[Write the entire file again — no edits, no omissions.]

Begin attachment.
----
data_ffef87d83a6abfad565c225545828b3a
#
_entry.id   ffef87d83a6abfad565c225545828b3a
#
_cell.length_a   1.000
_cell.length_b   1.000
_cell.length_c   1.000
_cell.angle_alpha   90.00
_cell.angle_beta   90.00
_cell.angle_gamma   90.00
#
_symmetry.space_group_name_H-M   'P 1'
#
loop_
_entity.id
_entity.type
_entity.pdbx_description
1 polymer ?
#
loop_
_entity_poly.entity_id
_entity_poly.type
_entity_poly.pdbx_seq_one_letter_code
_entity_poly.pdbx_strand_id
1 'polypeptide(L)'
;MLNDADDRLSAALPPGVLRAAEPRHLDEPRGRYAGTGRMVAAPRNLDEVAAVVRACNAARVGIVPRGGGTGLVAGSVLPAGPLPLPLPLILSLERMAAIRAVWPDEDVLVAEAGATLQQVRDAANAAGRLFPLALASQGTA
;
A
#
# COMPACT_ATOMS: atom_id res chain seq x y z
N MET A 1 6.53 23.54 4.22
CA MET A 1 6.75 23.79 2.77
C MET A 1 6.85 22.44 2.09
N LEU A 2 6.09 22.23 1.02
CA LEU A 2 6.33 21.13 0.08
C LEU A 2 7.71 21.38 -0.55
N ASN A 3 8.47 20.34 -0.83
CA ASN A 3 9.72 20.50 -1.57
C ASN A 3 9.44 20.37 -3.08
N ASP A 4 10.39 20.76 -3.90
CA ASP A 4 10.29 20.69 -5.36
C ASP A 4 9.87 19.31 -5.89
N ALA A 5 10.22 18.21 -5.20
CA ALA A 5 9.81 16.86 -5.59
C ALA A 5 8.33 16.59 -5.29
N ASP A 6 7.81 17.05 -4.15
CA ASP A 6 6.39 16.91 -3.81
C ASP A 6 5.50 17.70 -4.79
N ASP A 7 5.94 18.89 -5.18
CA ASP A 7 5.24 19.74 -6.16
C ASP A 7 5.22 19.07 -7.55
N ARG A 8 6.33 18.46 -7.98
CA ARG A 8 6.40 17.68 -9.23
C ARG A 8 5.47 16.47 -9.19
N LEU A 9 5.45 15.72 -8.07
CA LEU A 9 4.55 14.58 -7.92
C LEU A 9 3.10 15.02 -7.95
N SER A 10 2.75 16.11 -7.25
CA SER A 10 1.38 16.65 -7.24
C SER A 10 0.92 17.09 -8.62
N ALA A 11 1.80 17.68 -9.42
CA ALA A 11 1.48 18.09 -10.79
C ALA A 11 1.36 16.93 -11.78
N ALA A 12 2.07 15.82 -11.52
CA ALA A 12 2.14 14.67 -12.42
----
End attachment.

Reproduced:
data_ffef87d83a6abfad565c225545828b3a
#
_entry.id   ffef87d83a6abfad565c225545828b3a
#
_cell.length_a   1.000
_cell.length_b   1.000
_cell.length_c   1.000
_cell.angle_alpha   90.00
_cell.angle_beta   90.00
_cell.angle_gamma   90.00
#
_symmetry.space_group_name_H-M   'P 1'
#
loop_
_entity.id
_entity.type
_entity.pdbx_description
1 polymer ?
#
loop_
_entity_poly.entity_id
_entity_poly.type
_entity_poly.pdbx_seq_one_letter_code
_entity_poly.pdbx_strand_id
1 'polypeptide(L)'
;MLNDADDRLSAALPPGVLRAAEPRHLDEPRGRYAGTGRMVAAPRNLDEVAAVVRACNAARVGIVPRGGGTGLVAGSVLPAGPLPLPLPLILSLERMAAIRAVWPDEDVLVAEAGATLQQVRDAANAAGRLFPLALASQGTA
;
A
#
# COMPACT_ATOMS: atom_id res chain seq x y z
N MET A 1 6.53 23.54 4.22
CA MET A 1 6.75 23.79 2.77
C MET A 1 6.85 22.44 2.09
N LEU A 2 6.09 22.23 1.02
CA LEU A 2 6.33 21.13 0.08
C LEU A 2 7.71 21.38 -0.55
N ASN A 3 8.47 20.34 -0.83
CA ASN A 3 9.72 20.50 -1.57
C ASN A 3 9.44 20.37 -3.08
N ASP A 4 10.39 20.76 -3.90
CA ASP A 4 10.29 20.69 -5.36
C ASP A 4 9.87 19.31 -5.89
N ALA A 5 10.22 18.21 -5.20
CA ALA A 5 9.81 16.86 -5.59
C ALA A 5 8.33 16.59 -5.29
N ASP A 6 7.81 17.05 -4.15
CA ASP A 6 6.39 16.91 -3.81
C ASP A 6 5.50 17.70 -4.79
N ASP A 7 5.94 18.89 -5.18
CA ASP A 7 5.24 19.74 -6.16
C ASP A 7 5.22 19.07 -7.55
N ARG A 8 6.33 18.46 -7.98
CA ARG A 8 6.40 17.68 -9.23
C ARG A 8 5.47 16.47 -9.19
N LEU A 9 5.45 15.72 -8.07
CA LEU A 9 4.55 14.58 -7.92
C LEU A 9 3.10 15.02 -7.95
N SER A 10 2.75 16.11 -7.25
CA SER A 10 1.38 16.65 -7.24
C SER A 10 0.92 17.09 -8.62
N ALA A 11 1.80 17.68 -9.42
CA ALA A 11 1.48 18.09 -10.79
C ALA A 11 1.36 16.93 -11.78
N ALA A 12 2.07 15.82 -11.52
CA ALA A 12 2.14 14.67 -12.42